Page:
What your pediatrician wants you to know about bedwetting

Learn how common it is, what causes it, and how to treat it.

Michael Esan, MD, a pediatrician at the Fairview clinics in Princeton and Elk River, has advice for parents concerned about their child’s bedwetting.

How common is bedwetting?

Bedwetting is the most common childhood urologic complaint. Five to seven million children under the age of 5 years old wet the bed. After age 5, 15 percent of kids still aren’t dry at night.

Just like a developmental milestone such as walking, there’s a range when children will be dry. For example, most children will walk between 9 months and 15 months of age. Most children will be dry at night by 5 years old. But for some kids, just like delayed walking, they could have delayed dryness. 

What causes it?

Some children just need extra time to develop control of their bladder. When you need to go to the bathroom, your bladder sends signals to your brain to wake up, because it’s full. For children who wet the bed at night, there’s often a delay in being able to process this information. They fail to recognize the sensation of a full bladder. 

Genetics also plays a role in bedwetting. It tends to run in families. Many children who wet the bed have a parent who also wet the bed. If one parent has a history of bedwetting, there’s up to a 40 percent chance that the child will also have bedwetting. If both parents have a history of bedwetting, then there’s up to a 70 percent chance of the child bedwetting.

A small number of bedwetting cases are due to medical problems, such as having a urinary tract infection, constipation, or small bladder capacity. This is found in only about 5 percent of children. 

We’re able to identify any significant medical problems through a detailed clinical history. When you and your child come into the clinic for bedwetting issues, we generally are able to rule out medical problems by simply asking questions. Most diagnoses don’t require extensive testing.

Many people think that bedwetting can be caused by stress. However, studies have shown that there are no major physiological differences between children that wet the bed and children that don’t. 

We do know that older children who wet the bed often have poor self-esteem and experience significant family stress. They may have been shamed by their parents, and as they age they experience social isolation because they can’t go to their friends’ houses for sleepovers or other events. So we know that bedwetting causes stress, but it has not been confirmed that stress causes bedwetting. 

This just means that your child has to get to the level of maturity where they want to do something about their bedwetting. They might not be bothered by it at all, and often they don’t feel guilty about it until they start missing out on things or are constantly getting scolded. 

How to treat it

Methods for tackling bedwetting depend on the age of the child and how motivated both the parent and the child are to do something about it.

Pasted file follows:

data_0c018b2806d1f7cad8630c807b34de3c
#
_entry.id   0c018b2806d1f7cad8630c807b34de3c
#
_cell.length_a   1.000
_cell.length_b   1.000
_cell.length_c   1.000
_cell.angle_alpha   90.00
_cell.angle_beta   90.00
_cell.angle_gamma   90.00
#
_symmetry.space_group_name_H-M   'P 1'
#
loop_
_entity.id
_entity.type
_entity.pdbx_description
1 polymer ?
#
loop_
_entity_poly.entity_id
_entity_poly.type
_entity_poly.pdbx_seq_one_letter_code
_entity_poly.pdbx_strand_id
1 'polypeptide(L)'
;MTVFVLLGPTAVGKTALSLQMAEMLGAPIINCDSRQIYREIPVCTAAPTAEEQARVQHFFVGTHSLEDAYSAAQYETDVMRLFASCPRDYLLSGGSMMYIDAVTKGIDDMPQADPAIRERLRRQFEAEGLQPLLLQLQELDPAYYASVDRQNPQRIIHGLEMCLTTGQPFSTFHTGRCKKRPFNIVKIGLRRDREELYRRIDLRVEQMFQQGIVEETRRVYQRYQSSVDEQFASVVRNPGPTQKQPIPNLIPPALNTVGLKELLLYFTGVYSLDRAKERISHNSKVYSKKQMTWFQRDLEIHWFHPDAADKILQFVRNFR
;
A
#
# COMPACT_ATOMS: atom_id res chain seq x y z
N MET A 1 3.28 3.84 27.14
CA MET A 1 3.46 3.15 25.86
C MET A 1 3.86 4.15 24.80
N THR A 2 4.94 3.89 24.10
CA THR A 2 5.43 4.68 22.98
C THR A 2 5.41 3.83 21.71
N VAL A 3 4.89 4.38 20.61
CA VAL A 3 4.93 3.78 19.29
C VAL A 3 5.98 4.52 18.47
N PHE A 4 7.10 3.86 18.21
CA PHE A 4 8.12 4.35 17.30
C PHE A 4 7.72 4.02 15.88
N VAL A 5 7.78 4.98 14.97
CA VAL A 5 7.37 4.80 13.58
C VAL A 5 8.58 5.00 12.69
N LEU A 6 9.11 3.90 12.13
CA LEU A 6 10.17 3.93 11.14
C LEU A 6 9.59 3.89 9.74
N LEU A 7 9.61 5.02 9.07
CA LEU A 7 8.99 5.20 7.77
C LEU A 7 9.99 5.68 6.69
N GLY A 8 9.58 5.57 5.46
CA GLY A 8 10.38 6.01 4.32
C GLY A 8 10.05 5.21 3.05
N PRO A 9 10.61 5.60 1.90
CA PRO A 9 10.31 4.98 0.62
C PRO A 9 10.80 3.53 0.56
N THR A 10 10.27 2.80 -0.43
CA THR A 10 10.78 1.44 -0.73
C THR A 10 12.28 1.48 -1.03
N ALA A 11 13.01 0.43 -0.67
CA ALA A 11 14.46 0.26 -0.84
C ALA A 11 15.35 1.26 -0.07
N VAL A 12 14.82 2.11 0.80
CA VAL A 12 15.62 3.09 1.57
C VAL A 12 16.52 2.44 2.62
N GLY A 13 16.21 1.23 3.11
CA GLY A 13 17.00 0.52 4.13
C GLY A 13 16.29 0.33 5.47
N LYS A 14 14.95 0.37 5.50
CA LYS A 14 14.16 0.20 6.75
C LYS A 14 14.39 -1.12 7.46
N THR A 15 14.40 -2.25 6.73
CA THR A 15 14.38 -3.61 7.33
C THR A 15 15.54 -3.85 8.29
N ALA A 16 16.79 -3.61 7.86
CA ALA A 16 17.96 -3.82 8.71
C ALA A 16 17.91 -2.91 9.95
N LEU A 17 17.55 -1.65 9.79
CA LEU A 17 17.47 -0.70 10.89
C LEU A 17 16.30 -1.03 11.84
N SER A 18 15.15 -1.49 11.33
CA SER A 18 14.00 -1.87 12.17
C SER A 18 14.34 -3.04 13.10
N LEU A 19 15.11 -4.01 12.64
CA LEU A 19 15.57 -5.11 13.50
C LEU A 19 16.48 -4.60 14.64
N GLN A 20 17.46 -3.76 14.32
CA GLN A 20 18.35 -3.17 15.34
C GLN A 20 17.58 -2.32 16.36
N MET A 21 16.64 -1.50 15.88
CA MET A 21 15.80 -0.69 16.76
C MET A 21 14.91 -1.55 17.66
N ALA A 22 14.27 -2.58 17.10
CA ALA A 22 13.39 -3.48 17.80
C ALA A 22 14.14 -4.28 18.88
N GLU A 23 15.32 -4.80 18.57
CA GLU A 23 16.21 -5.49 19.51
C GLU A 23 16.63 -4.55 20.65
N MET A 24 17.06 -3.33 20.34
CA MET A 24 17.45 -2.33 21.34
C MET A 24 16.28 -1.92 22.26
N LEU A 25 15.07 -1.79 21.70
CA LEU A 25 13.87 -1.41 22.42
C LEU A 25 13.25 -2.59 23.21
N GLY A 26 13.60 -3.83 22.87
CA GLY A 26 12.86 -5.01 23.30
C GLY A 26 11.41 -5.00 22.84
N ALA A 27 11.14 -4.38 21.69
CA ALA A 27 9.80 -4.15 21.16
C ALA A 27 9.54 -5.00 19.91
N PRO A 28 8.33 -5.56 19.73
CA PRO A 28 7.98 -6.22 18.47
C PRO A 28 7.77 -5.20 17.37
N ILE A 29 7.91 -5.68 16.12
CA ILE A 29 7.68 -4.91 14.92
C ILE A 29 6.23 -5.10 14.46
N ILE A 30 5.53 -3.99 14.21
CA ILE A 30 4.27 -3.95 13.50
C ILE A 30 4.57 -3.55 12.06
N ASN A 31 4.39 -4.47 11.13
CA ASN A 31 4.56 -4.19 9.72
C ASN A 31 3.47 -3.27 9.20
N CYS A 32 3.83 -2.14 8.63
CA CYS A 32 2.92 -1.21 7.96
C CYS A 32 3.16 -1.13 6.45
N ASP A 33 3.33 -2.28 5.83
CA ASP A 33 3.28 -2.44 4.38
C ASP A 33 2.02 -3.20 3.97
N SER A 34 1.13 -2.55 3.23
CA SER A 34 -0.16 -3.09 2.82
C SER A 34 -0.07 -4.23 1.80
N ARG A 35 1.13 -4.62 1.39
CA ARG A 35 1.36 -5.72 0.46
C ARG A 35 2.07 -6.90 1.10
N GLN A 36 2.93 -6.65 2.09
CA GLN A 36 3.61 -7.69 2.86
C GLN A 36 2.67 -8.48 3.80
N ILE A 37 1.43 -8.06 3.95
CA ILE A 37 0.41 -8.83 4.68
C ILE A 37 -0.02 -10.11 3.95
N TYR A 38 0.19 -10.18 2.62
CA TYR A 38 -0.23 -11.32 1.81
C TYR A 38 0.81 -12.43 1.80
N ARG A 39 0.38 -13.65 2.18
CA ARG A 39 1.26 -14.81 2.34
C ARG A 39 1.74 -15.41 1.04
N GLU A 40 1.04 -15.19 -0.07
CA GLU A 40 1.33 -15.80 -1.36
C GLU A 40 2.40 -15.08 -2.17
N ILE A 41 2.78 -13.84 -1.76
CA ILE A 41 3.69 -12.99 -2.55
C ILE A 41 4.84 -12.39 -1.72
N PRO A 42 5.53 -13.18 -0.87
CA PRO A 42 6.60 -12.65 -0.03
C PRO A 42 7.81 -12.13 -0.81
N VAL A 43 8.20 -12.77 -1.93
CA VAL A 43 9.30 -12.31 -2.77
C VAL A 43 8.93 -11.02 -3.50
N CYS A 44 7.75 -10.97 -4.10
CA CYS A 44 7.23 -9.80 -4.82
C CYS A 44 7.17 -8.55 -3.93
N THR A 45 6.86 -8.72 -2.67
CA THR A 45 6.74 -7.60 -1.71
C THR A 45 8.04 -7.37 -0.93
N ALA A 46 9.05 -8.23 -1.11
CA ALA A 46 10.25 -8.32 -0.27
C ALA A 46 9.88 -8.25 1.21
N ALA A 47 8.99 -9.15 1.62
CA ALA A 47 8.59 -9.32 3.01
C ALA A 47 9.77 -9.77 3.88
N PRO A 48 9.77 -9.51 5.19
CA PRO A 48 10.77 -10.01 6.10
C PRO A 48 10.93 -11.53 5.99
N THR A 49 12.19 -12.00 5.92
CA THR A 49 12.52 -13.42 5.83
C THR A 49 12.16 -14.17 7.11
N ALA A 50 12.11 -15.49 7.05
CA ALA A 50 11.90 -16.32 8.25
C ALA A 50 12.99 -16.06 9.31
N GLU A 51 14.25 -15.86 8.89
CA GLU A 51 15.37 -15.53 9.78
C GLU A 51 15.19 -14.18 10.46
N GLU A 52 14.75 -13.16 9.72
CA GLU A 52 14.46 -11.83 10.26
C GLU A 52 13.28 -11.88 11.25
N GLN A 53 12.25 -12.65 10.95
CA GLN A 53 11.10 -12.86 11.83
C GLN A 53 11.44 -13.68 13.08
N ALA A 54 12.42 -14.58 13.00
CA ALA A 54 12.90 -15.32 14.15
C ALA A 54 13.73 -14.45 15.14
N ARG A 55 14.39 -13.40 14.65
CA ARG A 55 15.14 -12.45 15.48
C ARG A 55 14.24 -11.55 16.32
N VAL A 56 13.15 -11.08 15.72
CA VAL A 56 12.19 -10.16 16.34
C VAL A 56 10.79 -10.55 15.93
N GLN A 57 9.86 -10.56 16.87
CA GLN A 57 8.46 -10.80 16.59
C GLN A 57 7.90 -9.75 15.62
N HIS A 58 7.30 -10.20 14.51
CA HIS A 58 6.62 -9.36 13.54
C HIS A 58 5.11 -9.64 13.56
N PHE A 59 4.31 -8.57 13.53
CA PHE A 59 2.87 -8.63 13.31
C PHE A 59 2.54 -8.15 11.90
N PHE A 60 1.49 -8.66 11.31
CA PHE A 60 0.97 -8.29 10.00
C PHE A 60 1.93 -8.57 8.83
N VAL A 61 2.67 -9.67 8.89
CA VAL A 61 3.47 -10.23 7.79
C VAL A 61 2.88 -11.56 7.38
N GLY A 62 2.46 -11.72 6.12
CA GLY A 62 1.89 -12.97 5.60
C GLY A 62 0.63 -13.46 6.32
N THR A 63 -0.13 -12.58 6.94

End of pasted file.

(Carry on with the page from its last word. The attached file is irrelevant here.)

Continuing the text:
Limiting your child’s fluid intake before bed can help reduce their urine production at night and is something we recommend starting at 5 years if your child is not fully dry at night. Try to keep the consumption of liquids to a minimum one to two hours before bed. Restrict fluids that cause your child to produce more urine at night – especially dairy products and juices – and encourage your child to go to the bathroom before bedtime.

Other treatments involve a significant time investment. Both the child and parent need to follow through, as it may take several months to achieve desired results. 

If your child is under the age of 8, motivational therapy is the first thing we try. This treatment uses praise, encouragement, and rewards to help your child gain control over their bedwetting. It’s about encouraging your child to take steps that bring more dry nights. We recommend setting up a chart in the child’s room and keeping track of each dry night, giving positive reinforcement or a small prize for each night the child is dry, and involving them in cleaning up so the child feels empowered to do something.

Another option is dry-bed training. This involves the parent waking up the child several times throughout the night to go potty. As the days go on, you wake up the child less frequently with hope that the child will stay dry longer.

Once the child reaches 8 years old or after these other options have been tried and no progress has been made, we may introduce the bedwetting alarm. This involves a moisture monitor that detects urine and alerts the child to wake up and go potty. This goes on for at least three weeks and is the most effective treatment.

For older children – those hitting pre-adolescence or teenage years – we have to be more aggressive, because at that point, we know it’s a real issue.  Medication is something we try only after other treatments haven’t worked. You give the child the medication one to two hours before bed. The medicine works similar to a natural body hormone, reducing urine production at night so that the child doesn’t have a full bladder. 

Medication does work well in the short-term but has a high relapse rate. When the child stops the medication, they may start wetting the bed again. 

What not to do

If your child is experiencing bedwetting, it’s important not to shame them. Let your child know it’s not their fault. Children should never be punished for wetting the bed. They need support and compassion.

The best way to address bedwetting is to understand why it happens and develop a plan to manage it. 

Our pediatricians are here for you. It all starts with having a conversation with your doctor. After we obtain a detailed history, we can start to talk about different treatment options. 

Make an appointment with one of our pediatricians today. 

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